Bill Clinton’s Long Economic Shadow

By Nelson Lichtenstein

Tagged Bill ClintonEconomics

This is part 2 of an exchange with PPI President Will Marshall. Read parts 1, 3, and 4.

Will Marshall and I certainly agree on one point: Bill Clinton’s economic policies “were more progressive than he gets credit for.” I’d emphasize that many of those policy initiatives ended in failure, but nevertheless, Marshall is right that to simply label Clinton a “neoliberal” would be a considerable mistake, even as the contemporary meaning of that pejorative word has become far too fuzzy and expansive. A consideration of Clintonite progressivism is one of the main themes in my new book, A Fabulous Failure: The Clinton Presidency and the Transformation of American Capitalism.

Marshall and I disagree on what constituted the actual content of Clinton’s progressivism. While Clinton was certainly a leading figure in the political universe constructed by the “New Democrats,” whose major institutional expression was the Democratic Leadership Council (DLC), he was hardly a creature of that political tendency. Indeed, in his campaign and in the first couple of years of his Administration, Clinton put DLC initiatives on the margins and instead pushed programs that had been condemned as “liberal fundamentalism” in the DLC’s famous 1989 manifesto, “The Politics of Evasion.” Clinton’s health security plan sought to restructure and manage one-seventh of the U.S. economy, the kind of ambitious reorganization of corporate America that the DLC thought hostile to market forces and rooted in New Deal-era thinking. And his effort to “manage” trade with Japan, pushed forward by industrial policy advocates like Jeffrey Garten, Laura Tyson, and the President himself, was anything but free trade. Compared to NAFTA, which opened the relatively small Mexican market to greater U.S. trade and investment, the conflict with Japan, then the second-largest economy in the world, was far more consequential. Welfare reform, while eventually passed in 1996, was put on Clinton’s back burner during most of the President’s first term. Indeed William Galston, a key architect of New Democratic thinking, remembered that in the early years of the new Administration, he saw himself as an “alien anthropologist” within an Administration where his like-minded comrades seemed but “a few raisins in a very large cake.”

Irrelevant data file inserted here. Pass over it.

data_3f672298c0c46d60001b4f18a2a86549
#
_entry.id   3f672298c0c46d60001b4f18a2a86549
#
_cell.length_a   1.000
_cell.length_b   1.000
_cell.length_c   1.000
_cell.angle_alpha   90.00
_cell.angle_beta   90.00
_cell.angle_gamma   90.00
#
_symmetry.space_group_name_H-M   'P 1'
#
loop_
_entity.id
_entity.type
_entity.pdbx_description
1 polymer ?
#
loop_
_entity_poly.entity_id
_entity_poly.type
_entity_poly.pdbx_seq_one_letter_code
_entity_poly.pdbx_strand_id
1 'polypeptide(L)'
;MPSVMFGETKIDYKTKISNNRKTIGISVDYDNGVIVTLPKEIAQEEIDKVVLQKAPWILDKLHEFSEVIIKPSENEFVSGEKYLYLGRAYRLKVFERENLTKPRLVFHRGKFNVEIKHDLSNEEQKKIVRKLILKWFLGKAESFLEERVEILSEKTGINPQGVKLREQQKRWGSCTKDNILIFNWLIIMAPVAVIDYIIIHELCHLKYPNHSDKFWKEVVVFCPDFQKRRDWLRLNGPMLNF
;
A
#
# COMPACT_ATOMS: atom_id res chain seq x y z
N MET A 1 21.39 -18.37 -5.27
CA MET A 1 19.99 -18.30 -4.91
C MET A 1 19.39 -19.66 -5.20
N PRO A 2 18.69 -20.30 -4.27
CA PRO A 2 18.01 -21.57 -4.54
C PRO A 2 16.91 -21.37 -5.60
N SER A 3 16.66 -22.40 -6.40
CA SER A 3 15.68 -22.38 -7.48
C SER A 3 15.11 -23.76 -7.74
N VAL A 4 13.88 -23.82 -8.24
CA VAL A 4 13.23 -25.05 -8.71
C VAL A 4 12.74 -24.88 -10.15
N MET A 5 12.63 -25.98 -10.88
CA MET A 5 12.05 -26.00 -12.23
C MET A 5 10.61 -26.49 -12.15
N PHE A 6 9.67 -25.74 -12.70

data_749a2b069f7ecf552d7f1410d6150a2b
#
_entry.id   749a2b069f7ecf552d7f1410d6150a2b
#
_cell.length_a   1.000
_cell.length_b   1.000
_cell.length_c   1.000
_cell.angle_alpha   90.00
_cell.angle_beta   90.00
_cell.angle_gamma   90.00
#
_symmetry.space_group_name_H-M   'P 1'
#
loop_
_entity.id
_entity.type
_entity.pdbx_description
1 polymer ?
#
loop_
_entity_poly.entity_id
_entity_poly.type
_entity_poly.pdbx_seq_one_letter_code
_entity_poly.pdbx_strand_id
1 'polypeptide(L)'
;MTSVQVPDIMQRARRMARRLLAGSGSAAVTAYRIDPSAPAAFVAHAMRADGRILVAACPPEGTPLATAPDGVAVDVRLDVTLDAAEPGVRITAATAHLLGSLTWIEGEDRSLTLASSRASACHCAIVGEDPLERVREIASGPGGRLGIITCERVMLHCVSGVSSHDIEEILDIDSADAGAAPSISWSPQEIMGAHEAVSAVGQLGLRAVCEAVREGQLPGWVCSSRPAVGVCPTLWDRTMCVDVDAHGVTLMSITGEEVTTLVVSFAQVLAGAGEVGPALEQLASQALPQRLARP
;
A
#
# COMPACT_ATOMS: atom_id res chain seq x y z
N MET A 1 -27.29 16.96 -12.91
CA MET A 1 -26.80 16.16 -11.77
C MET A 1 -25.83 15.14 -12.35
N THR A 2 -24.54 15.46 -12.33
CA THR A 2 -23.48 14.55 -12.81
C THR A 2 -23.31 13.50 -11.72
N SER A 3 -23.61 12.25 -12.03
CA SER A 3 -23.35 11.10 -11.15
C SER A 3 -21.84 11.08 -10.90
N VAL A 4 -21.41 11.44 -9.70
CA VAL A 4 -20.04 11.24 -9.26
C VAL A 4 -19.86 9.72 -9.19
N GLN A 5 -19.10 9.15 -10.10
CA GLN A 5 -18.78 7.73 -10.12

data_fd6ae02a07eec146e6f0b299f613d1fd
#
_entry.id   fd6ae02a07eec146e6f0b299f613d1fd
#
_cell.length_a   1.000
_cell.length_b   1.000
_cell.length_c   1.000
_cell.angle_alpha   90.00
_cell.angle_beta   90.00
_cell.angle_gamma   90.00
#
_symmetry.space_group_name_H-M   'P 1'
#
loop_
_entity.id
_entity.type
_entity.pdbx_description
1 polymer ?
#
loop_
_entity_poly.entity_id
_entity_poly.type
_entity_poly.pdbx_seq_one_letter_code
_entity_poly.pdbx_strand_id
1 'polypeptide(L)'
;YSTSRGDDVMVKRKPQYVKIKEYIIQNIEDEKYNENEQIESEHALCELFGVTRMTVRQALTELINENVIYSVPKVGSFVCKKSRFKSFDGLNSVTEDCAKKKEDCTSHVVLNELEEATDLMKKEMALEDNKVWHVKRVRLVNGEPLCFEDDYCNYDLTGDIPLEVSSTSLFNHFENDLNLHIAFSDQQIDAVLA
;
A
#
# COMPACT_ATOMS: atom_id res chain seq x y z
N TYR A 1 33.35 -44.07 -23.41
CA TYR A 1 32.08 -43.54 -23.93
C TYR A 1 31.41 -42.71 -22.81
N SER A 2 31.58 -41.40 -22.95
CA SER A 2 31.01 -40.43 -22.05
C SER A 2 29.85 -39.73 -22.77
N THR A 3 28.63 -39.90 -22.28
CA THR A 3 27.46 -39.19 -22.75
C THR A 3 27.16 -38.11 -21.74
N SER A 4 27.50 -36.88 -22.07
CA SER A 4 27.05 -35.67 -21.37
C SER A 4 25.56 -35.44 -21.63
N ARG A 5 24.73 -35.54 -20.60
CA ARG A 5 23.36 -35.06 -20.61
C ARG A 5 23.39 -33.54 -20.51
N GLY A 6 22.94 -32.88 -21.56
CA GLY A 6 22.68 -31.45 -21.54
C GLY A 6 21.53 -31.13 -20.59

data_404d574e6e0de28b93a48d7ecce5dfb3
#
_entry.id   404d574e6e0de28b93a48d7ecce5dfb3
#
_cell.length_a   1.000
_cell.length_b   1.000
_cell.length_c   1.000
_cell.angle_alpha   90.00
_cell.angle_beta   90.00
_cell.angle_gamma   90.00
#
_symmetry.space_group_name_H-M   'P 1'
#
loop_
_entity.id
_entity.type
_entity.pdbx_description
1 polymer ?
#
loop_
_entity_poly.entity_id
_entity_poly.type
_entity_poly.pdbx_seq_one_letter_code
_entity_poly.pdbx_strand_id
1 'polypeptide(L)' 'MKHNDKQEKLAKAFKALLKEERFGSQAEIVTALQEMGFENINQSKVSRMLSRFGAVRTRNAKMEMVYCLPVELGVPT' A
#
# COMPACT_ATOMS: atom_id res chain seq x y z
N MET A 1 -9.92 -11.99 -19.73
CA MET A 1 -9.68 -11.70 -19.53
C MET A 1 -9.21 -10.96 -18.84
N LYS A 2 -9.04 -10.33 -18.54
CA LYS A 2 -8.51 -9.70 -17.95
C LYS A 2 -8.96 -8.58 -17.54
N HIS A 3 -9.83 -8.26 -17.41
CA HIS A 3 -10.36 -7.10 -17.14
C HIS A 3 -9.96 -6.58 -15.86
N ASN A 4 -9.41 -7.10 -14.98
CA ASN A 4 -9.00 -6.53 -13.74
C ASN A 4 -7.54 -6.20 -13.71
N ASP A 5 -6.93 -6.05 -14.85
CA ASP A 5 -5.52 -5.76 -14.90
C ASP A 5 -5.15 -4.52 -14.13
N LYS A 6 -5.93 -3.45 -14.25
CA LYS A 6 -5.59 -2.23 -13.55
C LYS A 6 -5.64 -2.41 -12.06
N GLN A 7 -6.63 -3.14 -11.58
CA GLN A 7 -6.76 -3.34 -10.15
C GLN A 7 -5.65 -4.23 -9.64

Thus Marshall mischaracterizes the main thrust of Clinton’s 1992 presidential campaign. Strategist James Carville famously posted the slogan “The economy, stupid” on the wall of the Little Rock campaign war room. It was designed to remind everyone to keep a laser focus on the economic welfare of middle-class Americans and avoid the culture war memes pushed forward by an increasingly desperate Republican Party as well as by those in the DLC camp. The latter favored small-bore proposals like community policing and national service for young people, and they ignored or favored the status quo on the big economic issues, including health provision, tax policy, and trade—issues that would prove crucial to the success or failure of the Clinton Administration. The New Democrats thought that middle-American voters would be won to the Democratic banner through an appropriation—perhaps lite and judicious—of GOP culture war themes.